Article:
Keeping track of inflation
When there are uncertainties on the horizon, a closer monitoring of inflation figures is needed to make accurate forecasts.
In the previous article, I discussed the drivers of the recent spikes in inflation. Do you remember them?
Prices have soared largely because of demand picking up, worsened by supply side uncertainties brought about by COVID-19 and the ongoing Russia-Ukraine war. As an investor, inflation matters because soaring prices may affect your investments in the long run. Today we will talk about how to forecast inflation.
Using historical data to predict the future
There are several ways to forecast inflation. Some use rather complex models that account for the entire economy to project future price values, but these depend on too many assumptions about consumption and government activity.
Some use movements in commodity prices to predict future prices, but these depend on which commodities move strongly with the Consumer Price Index (CPI), which is a weighted average of a representative basket of goods and services. Some use simple statistical models that account for past inflation performance to predict future inflation.
Metrobank’s Research and Business Analytics Department (RBAD) uses past inflation values to forecast future inflation. This method assumes that inflation is steady and past prices can be used to extrapolate future inflation. It is simple. It doesn’t require assumptions about other variables (say, commodity prices) to forecast inflation, and it can capture seasonal changes in demand (e.g., Christmas season, summer, etc.).
The caveat here is that if the recent past is volatile, market conditions will take time before it will be observed as a “past price” in the model, meaning inflation will tend to be understated during rising prices.
To demonstrate, the Philippine Statistics Authority (PSA) has reported 3% inflation for January and February. This means that the model will most likely forecast a lower inflation number for March, since the inflation for the past 2 months has been somehow tame.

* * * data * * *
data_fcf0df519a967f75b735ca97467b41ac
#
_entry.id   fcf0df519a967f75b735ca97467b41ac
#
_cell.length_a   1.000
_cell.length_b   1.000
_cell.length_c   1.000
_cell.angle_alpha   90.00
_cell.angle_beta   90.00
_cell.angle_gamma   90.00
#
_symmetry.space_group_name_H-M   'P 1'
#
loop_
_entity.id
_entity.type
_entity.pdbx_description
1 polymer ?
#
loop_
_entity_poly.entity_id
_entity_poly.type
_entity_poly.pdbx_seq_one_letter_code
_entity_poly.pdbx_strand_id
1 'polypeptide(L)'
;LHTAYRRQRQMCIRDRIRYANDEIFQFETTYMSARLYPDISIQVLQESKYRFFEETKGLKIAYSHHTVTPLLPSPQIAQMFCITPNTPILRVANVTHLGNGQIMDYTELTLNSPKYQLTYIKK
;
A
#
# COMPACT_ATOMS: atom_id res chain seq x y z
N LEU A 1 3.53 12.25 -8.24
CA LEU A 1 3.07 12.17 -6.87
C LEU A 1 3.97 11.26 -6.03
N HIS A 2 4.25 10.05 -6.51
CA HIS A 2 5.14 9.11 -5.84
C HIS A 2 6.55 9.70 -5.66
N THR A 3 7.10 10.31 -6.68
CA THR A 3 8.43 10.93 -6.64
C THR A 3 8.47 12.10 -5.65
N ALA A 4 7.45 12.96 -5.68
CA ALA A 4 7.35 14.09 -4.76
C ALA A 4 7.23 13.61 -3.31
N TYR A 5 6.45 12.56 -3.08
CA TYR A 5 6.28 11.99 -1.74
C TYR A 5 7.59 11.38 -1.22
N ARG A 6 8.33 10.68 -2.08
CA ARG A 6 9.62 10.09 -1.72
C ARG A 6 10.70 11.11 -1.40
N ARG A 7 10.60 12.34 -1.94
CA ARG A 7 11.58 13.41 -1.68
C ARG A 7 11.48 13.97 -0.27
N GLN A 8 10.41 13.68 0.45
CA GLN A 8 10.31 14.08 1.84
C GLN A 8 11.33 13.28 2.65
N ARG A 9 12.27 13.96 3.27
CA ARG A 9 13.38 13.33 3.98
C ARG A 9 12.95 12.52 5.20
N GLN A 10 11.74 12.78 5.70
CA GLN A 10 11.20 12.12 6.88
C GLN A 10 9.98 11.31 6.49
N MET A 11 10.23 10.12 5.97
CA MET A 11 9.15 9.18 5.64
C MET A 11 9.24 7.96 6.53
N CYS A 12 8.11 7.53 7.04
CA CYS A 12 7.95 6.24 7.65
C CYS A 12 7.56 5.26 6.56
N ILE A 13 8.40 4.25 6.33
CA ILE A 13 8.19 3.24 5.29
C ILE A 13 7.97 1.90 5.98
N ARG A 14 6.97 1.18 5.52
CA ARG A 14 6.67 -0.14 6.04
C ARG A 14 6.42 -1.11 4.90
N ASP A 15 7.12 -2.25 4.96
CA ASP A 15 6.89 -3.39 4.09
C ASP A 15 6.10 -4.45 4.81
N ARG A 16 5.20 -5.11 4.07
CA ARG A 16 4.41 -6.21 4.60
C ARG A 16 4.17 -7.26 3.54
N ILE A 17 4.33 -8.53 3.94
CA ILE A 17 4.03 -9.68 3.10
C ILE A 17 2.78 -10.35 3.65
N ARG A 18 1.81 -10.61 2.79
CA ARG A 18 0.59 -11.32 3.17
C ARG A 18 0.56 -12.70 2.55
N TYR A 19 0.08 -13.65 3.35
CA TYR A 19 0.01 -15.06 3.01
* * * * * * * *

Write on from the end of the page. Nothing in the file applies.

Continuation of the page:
Figure 1 shows the forecast plots using the data until February 2022. The forecasts are within the 2-4% range. The projected inflation for March was at 3.1%, with the full year 2022 forecast at 3.4%. The shaded range represents the upper and lower bounds of the inflation forecasts, capturing the uncertainties in projecting future prices.
But this was before Russia started attacking Ukraine. The economic sanctions imposed by the West on Russia in response to its invasion of Ukraine have constrained the supply of oil across the world.
Russia produces about 11% of the world’s total oil, and the expected reduction in oil supply drove crude oil prices to as high as USD 130/barrel. This is on top of the supply crunch brought about by COVID-19 uncertainties and lockdowns in major economies such as China. These events called for an upward bias in the forecasts.
Consequentially, the actual inflation figure for March came in at 4.0%, about 80 basis points higher than the forecast. Figure 2 shows the projected inflation rate. You will see that the mean forecast now hovers around 5-6%.
With the current geopolitical events and supply chain problems, full year 2022 inflation is expected to come in at 5.4%, while 2023 inflation is expected to come at around 3-5%. This wide range for 2023 reflects the uncertainties in the inflation forecast amid the volatility of food and energy prices, with the Bangko Sentral ng Pilipinas (BSP) likely to step in to hike rates and slow down inflation at the expense of economic growth.
In any case, the ongoing uncertainties warrant a closer tracking of inflation figures and continued forecast updates when new inflation numbers come in.
RENZ CALUB is the Deputy Head, Research and Business Analytics Department, of Metrobank.